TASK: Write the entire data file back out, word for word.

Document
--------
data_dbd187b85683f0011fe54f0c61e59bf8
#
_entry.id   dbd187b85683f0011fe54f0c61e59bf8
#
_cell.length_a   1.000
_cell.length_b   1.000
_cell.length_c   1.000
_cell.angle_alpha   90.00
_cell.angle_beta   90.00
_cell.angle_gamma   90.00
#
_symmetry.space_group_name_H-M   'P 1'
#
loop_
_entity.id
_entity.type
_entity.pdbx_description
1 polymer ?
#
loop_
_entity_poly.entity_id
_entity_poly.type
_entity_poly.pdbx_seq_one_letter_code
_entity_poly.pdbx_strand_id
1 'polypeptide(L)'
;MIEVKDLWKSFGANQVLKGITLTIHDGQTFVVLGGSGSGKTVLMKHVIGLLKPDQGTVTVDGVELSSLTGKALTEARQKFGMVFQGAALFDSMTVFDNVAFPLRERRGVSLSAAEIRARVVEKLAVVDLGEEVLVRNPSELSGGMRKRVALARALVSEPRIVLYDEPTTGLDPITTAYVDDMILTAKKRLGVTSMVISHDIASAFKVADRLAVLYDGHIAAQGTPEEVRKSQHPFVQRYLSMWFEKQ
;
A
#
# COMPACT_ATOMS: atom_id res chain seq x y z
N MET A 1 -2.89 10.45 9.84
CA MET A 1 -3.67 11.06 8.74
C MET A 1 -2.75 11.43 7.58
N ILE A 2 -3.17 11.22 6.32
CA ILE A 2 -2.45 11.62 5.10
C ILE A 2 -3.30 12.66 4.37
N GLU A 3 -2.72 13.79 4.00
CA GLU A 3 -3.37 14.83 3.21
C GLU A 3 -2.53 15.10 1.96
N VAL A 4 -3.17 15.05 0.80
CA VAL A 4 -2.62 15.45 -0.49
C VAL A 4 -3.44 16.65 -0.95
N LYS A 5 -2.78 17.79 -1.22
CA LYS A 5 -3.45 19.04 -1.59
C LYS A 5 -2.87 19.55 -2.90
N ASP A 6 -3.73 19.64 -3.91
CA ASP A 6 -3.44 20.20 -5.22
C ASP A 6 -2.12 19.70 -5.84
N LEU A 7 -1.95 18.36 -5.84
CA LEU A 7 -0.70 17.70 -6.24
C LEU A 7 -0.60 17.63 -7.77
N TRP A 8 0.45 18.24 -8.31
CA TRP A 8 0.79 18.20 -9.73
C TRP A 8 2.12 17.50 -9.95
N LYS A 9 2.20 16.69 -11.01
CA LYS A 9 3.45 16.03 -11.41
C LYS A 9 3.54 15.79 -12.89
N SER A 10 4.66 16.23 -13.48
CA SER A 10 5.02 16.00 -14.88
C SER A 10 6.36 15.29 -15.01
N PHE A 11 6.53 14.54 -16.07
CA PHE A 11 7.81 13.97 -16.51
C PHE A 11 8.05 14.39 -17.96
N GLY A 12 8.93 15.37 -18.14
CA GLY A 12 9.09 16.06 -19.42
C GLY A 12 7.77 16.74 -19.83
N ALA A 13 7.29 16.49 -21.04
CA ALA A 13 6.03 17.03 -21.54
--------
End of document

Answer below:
data_dbd187b85683f0011fe54f0c61e59bf8
#
_entry.id   dbd187b85683f0011fe54f0c61e59bf8
#
_cell.length_a   1.000
_cell.length_b   1.000
_cell.length_c   1.000
_cell.angle_alpha   90.00
_cell.angle_beta   90.00
_cell.angle_gamma   90.00
#
_symmetry.space_group_name_H-M   'P 1'
#
loop_
_entity.id
_entity.type
_entity.pdbx_description
1 polymer ?
#
loop_
_entity_poly.entity_id
_entity_poly.type
_entity_poly.pdbx_seq_one_letter_code
_entity_poly.pdbx_strand_id
1 'polypeptide(L)'
;MIEVKDLWKSFGANQVLKGITLTIHDGQTFVVLGGSGSGKTVLMKHVIGLLKPDQGTVTVDGVELSSLTGKALTEARQKFGMVFQGAALFDSMTVFDNVAFPLRERRGVSLSAAEIRARVVEKLAVVDLGEEVLVRNPSELSGGMRKRVALARALVSEPRIVLYDEPTTGLDPITTAYVDDMILTAKKRLGVTSMVISHDIASAFKVADRLAVLYDGHIAAQGTPEEVRKSQHPFVQRYLSMWFEKQ
;
A
#
# COMPACT_ATOMS: atom_id res chain seq x y z
N MET A 1 -2.89 10.45 9.84
CA MET A 1 -3.67 11.06 8.74
C MET A 1 -2.75 11.43 7.58
N ILE A 2 -3.17 11.22 6.32
CA ILE A 2 -2.45 11.62 5.10
C ILE A 2 -3.30 12.66 4.37
N GLU A 3 -2.72 13.79 4.00
CA GLU A 3 -3.37 14.83 3.21
C GLU A 3 -2.53 15.10 1.96
N VAL A 4 -3.17 15.05 0.80
CA VAL A 4 -2.62 15.45 -0.49
C VAL A 4 -3.44 16.65 -0.95
N LYS A 5 -2.78 17.79 -1.22
CA LYS A 5 -3.45 19.04 -1.59
C LYS A 5 -2.87 19.55 -2.90
N ASP A 6 -3.73 19.64 -3.91
CA ASP A 6 -3.44 20.20 -5.22
C ASP A 6 -2.12 19.70 -5.84
N LEU A 7 -1.95 18.36 -5.84
CA LEU A 7 -0.70 17.70 -6.24
C LEU A 7 -0.60 17.63 -7.77
N TRP A 8 0.45 18.24 -8.31
CA TRP A 8 0.79 18.20 -9.73
C TRP A 8 2.12 17.50 -9.95
N LYS A 9 2.20 16.69 -11.01
CA LYS A 9 3.45 16.03 -11.41
C LYS A 9 3.54 15.79 -12.89
N SER A 10 4.66 16.23 -13.48
CA SER A 10 5.02 16.00 -14.88
C SER A 10 6.36 15.29 -15.01
N PHE A 11 6.53 14.54 -16.07
CA PHE A 11 7.81 13.97 -16.51
C PHE A 11 8.05 14.39 -17.96
N GLY A 12 8.93 15.37 -18.14
CA GLY A 12 9.09 16.06 -19.42
C GLY A 12 7.77 16.74 -19.83
N ALA A 13 7.29 16.49 -21.04
CA ALA A 13 6.03 17.03 -21.54